Getting Spy Reform Wrong -- or did they?
John Lehman claims in today's WaPo op-ed that the administration and congress implemented the exact OPPOSITE of what the 9/11 Commission recommended. He makes the astonishing claim that the commission issued:
[...] 41 hard-hitting recommendations for urgent reform. Priority was given to the need to rebuild the bloated and failed intelligence bureaucracies. The commission had a straightforward vision: We wanted a strong national intelligence director to smash bureaucratic layers, tear down information "stovepipes" and rewrite personnel policy to bring in the best people -- not only from the career bureaucracy but from the private sector -- to act quickly and decisively on the president's priorities.
Oh, yeah? Read the recommendations for yourself. Mostly malarkey about consulting with other countries and exhibiting sensitivity, etc. Only near the end is ONE paragraph devoted to our intelligence services, and the recommendation is one of STRUCTURE, i.e. to create a Director of National Intelligence to oversee all three branches of the intelligence services. In other words, A NEW BUREAUCRACY. One other paragraph briefly refers to boosting analysis, language and human intelligence capabilities in the most general terms. (See recommendations 30 and 31).
But then he goes on to talk about the things that the commission supposedly recommended and what makes intelligence agencies work, and his op-ed began to have a strange sense of deja-vu about it. Where had I read this before? And then it hit me. Herb Meyer had written about this in the American Thinker in an article entitled "A Talent for Intelligence". Read it for yourself and compare.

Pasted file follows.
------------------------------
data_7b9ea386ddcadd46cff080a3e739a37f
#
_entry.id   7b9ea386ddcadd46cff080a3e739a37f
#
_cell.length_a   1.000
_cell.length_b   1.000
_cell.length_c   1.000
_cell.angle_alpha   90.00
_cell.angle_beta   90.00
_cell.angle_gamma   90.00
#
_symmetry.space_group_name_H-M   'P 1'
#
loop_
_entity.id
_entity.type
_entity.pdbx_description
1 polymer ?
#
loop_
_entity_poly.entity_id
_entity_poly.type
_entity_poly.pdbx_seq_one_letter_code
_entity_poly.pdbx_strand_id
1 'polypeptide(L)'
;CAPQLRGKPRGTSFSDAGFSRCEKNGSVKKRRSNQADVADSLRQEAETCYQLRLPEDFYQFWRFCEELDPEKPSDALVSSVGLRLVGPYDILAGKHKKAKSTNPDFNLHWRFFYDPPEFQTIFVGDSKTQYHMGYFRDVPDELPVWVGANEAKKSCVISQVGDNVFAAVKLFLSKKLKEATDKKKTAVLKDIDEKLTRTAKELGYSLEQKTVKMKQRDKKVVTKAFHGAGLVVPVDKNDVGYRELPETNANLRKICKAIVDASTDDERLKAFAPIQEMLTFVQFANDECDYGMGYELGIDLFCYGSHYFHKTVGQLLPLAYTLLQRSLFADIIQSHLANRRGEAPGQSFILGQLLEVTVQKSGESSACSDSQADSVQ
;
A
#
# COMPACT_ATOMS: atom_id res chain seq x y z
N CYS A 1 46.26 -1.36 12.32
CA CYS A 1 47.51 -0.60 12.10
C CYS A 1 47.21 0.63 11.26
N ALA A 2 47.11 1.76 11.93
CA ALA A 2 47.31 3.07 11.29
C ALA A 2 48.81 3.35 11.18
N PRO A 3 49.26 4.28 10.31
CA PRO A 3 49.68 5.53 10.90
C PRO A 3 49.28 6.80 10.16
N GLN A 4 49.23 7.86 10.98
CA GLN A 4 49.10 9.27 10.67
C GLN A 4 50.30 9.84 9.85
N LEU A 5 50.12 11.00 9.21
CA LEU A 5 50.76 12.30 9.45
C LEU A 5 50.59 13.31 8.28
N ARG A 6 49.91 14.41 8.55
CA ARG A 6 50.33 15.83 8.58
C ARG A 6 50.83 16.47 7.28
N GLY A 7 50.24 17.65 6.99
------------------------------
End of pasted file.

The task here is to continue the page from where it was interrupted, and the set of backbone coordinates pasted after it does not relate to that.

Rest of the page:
Lehman has the nerve to say that the commission's recommendations were clearly what they were not. No mention is made in the commission's recommendations of recruiting new people or "smashing bureacuratic layers, or tearing down information "stovepipes", no mention is made of "rewriting personnel policy to bring in the best people...from the private sector -- to act quickly and decisively on the president's priorities."
He can scream as much as he wants, this baby is his -- even if he denies paternity.
You need to read both articles, and take a look at the recommendations too. Another bureacrat tries to rewrite history.
Here's an excerpt from Lehman's article:
Getting Spy Reform Wrong by John Lehman.
Sixteen months ago, after a year and a half of investigation and analysis, the five Republicans and five Democrats of the Sept. 11 commission unanimously approved 41 hard-hitting recommendations for urgent reform. Priority was given to the need to rebuild the bloated and failed intelligence bureaucracies. The commission had a straightforward vision: We wanted a strong national intelligence director to smash bureaucratic layers, tear down information "stovepipes" and rewrite personnel policy to bring in the best people -- not only from the career bureaucracy but from the private sector -- to act quickly and decisively on the president's priorities.
We knew this would not by itself fix U.S. intelligence. The threats we face today require a new culture: new approaches to analysis, espionage, the way we use technology and just about every other aspect of intelligence operations. But we knew that such improvements could not happen without a clean, strong top-level management structure. Congress acted quickly on our recommendations, and passed the Intelligence Reform Act last December.